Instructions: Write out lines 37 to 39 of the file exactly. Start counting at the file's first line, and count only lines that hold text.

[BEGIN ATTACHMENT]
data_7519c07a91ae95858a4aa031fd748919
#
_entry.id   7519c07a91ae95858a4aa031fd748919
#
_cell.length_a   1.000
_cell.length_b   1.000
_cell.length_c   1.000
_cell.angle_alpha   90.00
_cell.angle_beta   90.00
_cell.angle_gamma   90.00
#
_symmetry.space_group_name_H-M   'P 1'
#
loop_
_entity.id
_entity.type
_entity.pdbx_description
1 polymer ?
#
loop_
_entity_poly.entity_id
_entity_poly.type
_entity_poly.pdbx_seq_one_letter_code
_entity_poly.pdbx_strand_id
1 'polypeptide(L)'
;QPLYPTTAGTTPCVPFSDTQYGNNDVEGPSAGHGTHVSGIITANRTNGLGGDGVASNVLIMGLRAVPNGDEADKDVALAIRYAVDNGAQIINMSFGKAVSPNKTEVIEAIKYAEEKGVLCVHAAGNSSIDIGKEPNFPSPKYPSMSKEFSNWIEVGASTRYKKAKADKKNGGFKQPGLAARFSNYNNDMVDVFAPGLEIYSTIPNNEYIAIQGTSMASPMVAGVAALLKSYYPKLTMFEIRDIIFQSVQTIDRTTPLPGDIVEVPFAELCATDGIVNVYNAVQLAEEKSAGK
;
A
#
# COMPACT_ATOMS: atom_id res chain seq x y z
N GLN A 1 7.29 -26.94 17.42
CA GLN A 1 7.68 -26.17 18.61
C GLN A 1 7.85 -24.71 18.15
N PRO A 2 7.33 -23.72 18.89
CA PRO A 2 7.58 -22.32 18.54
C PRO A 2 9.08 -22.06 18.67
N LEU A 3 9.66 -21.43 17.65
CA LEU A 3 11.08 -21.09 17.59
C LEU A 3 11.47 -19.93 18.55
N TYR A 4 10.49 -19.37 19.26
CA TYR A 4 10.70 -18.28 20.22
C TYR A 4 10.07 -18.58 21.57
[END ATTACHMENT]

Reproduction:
N LEU A 3 9.66 -21.43 17.65
CA LEU A 3 11.08 -21.09 17.59
C LEU A 3 11.47 -19.93 18.55